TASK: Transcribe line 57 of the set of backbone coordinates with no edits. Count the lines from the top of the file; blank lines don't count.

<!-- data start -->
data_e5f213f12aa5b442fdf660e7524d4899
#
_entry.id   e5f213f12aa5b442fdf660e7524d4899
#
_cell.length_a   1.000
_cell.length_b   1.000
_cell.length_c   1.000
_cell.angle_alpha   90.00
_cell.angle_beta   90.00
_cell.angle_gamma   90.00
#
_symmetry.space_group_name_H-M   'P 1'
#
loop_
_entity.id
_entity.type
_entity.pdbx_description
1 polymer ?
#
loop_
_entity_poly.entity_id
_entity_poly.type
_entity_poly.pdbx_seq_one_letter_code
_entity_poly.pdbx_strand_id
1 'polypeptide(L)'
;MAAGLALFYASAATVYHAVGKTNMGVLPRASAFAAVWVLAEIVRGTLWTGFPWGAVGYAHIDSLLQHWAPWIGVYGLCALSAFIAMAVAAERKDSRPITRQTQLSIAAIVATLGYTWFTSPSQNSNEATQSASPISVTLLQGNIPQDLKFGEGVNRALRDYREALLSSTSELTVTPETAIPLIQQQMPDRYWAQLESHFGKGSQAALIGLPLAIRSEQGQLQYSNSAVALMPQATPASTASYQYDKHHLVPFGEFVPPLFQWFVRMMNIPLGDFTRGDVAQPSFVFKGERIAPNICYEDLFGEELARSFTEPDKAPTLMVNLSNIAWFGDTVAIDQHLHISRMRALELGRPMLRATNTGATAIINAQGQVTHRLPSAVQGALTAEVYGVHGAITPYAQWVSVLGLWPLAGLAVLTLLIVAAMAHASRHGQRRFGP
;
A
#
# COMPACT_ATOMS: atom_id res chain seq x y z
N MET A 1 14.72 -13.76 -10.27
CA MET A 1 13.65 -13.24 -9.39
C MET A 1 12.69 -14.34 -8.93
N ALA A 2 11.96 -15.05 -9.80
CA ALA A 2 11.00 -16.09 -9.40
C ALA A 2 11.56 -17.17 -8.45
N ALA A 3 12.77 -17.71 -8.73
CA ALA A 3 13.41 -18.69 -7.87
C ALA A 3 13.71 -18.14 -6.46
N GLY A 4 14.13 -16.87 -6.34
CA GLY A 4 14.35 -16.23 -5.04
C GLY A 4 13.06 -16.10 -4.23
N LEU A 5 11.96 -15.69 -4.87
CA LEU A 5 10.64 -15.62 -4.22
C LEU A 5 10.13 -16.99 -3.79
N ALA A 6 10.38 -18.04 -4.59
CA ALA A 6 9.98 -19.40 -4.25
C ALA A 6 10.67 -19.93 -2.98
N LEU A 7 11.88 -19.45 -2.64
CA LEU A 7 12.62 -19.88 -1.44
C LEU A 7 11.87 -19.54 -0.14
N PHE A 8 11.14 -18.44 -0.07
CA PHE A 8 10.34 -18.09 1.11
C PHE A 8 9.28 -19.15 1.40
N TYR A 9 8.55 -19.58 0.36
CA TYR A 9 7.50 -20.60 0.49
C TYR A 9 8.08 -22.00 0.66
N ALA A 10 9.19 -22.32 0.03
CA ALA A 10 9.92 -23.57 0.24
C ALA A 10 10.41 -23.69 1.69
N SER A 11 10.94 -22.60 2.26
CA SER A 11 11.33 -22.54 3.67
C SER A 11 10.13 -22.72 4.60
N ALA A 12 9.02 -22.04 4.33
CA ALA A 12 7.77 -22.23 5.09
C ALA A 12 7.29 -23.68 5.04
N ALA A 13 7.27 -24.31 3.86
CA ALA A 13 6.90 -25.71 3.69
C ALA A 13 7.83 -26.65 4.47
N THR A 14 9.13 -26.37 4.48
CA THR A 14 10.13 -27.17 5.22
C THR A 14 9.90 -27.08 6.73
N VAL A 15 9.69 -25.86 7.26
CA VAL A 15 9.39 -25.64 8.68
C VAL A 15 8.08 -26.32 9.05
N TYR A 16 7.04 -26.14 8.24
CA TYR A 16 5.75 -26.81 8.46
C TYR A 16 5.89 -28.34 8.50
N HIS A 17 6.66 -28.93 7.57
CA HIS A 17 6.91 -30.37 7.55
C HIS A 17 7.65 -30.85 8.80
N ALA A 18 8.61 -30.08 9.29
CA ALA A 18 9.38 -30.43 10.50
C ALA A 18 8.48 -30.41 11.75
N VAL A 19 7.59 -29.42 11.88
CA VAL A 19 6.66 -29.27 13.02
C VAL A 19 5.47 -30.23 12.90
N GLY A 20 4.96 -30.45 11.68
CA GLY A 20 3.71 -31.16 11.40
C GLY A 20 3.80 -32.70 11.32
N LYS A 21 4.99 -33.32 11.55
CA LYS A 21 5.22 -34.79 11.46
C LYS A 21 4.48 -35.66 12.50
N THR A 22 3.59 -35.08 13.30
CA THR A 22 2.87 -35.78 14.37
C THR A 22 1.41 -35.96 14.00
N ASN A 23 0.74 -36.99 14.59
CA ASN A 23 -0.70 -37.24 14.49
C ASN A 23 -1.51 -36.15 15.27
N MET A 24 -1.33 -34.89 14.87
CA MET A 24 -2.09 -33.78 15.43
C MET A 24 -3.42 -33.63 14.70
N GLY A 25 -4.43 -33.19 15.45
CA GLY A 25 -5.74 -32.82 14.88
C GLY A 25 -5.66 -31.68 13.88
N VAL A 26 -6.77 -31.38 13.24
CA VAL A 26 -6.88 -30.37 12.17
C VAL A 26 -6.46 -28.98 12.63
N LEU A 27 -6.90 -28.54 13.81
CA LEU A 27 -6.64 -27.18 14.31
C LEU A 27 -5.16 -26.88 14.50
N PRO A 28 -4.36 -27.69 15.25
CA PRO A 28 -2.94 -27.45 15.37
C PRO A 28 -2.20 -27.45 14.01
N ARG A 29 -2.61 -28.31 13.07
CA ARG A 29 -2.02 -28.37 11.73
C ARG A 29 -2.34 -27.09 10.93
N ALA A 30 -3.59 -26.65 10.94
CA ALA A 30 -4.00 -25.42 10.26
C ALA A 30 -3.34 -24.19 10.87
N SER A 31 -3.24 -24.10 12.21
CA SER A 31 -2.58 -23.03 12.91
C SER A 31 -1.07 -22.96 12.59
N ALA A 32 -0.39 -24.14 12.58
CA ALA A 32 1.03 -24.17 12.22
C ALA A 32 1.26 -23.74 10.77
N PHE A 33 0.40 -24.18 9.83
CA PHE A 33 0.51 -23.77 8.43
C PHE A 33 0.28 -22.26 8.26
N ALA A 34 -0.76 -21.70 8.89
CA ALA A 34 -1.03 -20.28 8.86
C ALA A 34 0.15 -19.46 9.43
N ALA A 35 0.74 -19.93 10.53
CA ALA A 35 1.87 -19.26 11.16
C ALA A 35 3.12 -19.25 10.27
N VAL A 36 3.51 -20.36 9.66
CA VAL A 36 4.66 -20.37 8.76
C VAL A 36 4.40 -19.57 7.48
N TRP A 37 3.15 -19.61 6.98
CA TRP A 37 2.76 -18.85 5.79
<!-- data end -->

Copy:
C TYR A 9 8.08 -22.00 0.66